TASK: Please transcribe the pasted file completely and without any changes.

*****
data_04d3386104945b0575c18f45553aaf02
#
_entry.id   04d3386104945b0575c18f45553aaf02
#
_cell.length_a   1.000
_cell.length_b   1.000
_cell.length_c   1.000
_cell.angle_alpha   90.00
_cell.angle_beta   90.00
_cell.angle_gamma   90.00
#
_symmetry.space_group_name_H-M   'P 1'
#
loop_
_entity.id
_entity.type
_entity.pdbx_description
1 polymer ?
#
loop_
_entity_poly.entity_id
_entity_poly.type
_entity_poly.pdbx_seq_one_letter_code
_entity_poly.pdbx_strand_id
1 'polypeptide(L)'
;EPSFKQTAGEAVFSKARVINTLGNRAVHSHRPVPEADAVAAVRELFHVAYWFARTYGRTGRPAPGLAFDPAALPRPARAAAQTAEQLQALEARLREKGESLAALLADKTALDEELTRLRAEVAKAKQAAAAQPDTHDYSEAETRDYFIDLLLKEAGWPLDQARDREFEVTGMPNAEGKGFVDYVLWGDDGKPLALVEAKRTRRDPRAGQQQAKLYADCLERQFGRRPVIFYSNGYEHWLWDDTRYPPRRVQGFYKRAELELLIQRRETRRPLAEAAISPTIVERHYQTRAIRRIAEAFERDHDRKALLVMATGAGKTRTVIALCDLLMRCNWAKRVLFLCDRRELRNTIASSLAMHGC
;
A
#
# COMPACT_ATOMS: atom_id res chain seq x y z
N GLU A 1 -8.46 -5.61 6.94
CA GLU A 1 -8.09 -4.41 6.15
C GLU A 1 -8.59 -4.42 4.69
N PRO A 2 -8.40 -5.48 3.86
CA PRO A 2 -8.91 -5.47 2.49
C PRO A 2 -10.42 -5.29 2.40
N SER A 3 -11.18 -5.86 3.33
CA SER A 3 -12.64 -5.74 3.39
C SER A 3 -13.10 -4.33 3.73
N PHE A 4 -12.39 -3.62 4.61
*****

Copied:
data_04d3386104945b0575c18f45553aaf02
#
_entry.id   04d3386104945b0575c18f45553aaf02
#
_cell.length_a   1.000
_cell.length_b   1.000
_cell.length_c   1.000
_cell.angle_alpha   90.00
_cell.angle_beta   90.00
_cell.angle_gamma   90.00
#
_symmetry.space_group_name_H-M   'P 1'
#
loop_
_entity.id
_entity.type
_entity.pdbx_description
1 polymer ?
#
loop_
_entity_poly.entity_id
_entity_poly.type
_entity_poly.pdbx_seq_one_letter_code
_entity_poly.pdbx_strand_id
1 'polypeptide(L)'
;EPSFKQTAGEAVFSKARVINTLGNRAVHSHRPVPEADAVAAVRELFHVAYWFARTYGRTGRPAPGLAFDPAALPRPARAAAQTAEQLQALEARLREKGESLAALLADKTALDEELTRLRAEVAKAKQAAAAQPDTHDYSEAETRDYFIDLLLKEAGWPLDQARDREFEVTGMPNAEGKGFVDYVLWGDDGKPLALVEAKRTRRDPRAGQQQAKLYADCLERQFGRRPVIFYSNGYEHWLWDDTRYPPRRVQGFYKRAELELLIQRRETRRPLAEAAISPTIVERHYQTRAIRRIAEAFERDHDRKALLVMATGAGKTRTVIALCDLLMRCNWAKRVLFLCDRRELRNTIASSLAMHGC
;
A
#
# COMPACT_ATOMS: atom_id res chain seq x y z
N GLU A 1 -8.46 -5.61 6.94
CA GLU A 1 -8.09 -4.41 6.15
C GLU A 1 -8.59 -4.42 4.69
N PRO A 2 -8.40 -5.48 3.86
CA PRO A 2 -8.91 -5.47 2.49
C PRO A 2 -10.42 -5.29 2.40
N SER A 3 -11.18 -5.86 3.33
CA SER A 3 -12.64 -5.74 3.39
C SER A 3 -13.10 -4.33 3.73
N PHE A 4 -12.39 -3.62 4.61